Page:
Hammond Ashley Violins

A LEGACY OF FINE INSTRUMENTS SINCE 1964

IN MEMORIAM: HAMMOND ASHLEY

Written by Jonathan Peterson. Taken from Guild of American Lutherie #34 Sumer 1993 by Dave Wilson and Peggy Warren.

After the Christmas 1963 layoffs at Boeing, Ham Planned on having an active retirement. With a background in engineering, woodworking, and music, lutherie seemed a natural choice. He set up shop under the airport's landing approach and worked on a little of everything, - organs, pianos, and even furniture. But the second floor was devoted to lutherie. He ended up having a whole new 30 year career.

His lively interest in advancing the science of sounds led him to explore both the old and the new. Making, restoring, and repairing included experiences with many varieties of stringed instruments including gamba, bass, cello, viola, violin, the eight members of the "new family" of violins, rebec, sitar, sarod, crwth, and harp. But his specialty was the violin family, particularly basses. He worked with Carleen Hutchins of the Acoustical Catgut Society and was an active member of the GAL.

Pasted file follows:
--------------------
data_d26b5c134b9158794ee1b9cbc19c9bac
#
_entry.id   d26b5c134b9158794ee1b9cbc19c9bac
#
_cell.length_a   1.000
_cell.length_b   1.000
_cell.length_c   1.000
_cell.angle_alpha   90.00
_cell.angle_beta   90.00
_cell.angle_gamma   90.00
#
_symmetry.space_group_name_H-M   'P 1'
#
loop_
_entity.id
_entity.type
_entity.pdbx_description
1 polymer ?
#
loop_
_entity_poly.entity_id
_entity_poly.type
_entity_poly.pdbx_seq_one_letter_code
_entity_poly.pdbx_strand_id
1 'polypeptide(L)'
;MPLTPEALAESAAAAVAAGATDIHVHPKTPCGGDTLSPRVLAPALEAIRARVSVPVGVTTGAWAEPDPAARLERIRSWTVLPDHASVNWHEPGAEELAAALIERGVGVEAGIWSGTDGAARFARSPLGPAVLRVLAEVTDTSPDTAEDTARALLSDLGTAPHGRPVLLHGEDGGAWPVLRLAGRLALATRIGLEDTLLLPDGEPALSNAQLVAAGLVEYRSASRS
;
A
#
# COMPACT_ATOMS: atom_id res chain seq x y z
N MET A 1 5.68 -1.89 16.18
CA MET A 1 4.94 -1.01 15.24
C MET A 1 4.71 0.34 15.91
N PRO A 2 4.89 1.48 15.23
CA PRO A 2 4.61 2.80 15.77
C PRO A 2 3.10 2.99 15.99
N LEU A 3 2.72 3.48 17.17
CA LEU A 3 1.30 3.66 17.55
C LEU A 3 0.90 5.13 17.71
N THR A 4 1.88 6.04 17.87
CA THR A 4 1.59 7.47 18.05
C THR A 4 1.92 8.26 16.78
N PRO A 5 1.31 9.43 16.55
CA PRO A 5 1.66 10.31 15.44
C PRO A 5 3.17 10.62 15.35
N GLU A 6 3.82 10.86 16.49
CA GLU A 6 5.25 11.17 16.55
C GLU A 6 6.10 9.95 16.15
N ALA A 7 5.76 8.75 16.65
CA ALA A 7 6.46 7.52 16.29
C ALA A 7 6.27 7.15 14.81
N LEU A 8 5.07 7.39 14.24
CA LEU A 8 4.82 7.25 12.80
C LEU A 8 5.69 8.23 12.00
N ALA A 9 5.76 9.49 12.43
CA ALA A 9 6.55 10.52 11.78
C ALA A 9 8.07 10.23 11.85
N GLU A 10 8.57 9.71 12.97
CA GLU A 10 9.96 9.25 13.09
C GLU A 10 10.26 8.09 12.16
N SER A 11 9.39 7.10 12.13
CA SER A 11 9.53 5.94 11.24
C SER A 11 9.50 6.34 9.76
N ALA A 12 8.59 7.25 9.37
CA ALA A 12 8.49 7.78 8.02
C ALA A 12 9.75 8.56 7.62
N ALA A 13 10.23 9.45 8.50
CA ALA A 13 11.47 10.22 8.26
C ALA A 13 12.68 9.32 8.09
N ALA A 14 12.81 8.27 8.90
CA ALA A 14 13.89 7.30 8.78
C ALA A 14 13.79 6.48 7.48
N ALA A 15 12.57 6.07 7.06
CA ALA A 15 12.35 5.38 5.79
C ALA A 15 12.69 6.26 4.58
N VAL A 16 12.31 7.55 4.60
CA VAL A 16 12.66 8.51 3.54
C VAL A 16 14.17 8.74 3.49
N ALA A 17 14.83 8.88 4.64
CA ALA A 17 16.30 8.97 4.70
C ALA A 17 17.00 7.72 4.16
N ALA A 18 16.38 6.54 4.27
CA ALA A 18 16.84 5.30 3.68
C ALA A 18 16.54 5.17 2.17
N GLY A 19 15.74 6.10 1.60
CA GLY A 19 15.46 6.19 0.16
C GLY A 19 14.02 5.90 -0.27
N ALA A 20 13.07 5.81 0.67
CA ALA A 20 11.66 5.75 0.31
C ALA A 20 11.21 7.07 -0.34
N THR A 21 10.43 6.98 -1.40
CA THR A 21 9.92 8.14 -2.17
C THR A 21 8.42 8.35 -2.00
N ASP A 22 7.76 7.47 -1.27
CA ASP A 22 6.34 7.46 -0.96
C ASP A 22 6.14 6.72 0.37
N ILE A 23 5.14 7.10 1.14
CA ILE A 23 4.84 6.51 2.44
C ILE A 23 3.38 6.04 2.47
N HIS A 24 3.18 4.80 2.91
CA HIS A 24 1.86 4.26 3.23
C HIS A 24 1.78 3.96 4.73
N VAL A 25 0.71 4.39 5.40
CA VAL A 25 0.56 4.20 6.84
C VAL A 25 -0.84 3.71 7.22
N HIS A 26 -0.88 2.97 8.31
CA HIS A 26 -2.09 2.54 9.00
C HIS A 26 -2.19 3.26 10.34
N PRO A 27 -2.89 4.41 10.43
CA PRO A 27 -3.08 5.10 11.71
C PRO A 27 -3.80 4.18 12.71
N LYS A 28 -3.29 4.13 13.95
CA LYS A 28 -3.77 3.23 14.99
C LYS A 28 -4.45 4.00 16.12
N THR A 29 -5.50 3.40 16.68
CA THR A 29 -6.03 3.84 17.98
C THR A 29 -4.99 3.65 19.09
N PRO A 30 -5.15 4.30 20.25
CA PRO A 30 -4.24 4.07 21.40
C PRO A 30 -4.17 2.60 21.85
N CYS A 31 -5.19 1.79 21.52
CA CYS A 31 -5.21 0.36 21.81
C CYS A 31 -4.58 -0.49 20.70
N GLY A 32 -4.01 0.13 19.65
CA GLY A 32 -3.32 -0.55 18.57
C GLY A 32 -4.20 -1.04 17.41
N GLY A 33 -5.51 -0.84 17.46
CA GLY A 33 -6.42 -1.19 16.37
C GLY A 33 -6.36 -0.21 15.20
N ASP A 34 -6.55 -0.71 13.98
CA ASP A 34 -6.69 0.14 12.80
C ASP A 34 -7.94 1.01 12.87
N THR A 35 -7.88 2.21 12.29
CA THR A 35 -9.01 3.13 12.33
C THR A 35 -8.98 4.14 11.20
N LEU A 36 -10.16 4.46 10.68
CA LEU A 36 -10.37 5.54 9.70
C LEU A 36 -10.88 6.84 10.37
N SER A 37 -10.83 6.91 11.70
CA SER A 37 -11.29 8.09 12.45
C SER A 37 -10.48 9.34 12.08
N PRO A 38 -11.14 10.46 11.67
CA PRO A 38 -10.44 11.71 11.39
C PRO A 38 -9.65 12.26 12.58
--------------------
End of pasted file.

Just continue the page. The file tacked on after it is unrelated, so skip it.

Hammond Ashley died on May 1, 1993 at the age of 91. We have lost an advocate for fine music and fine musical instrument making, and a good friend.

Bryce Van Paris was born and raise near the east side of Seattle near WA. He studied music from a young age, and in 1997 graduated from Central Washington University in string bass performance. Upon graduation Bryce joined Hammond Ashley Violins as a sales associate, specializing in low strings. His connects with the local musical community created an idea partnership between teachers, performers and Hammond Ashley violins. He maintains an active performance schedule in the PNW. To see Bryce, visit www.brycevanparis.com

Headshot of current CFO, playing bass and smiling at the camera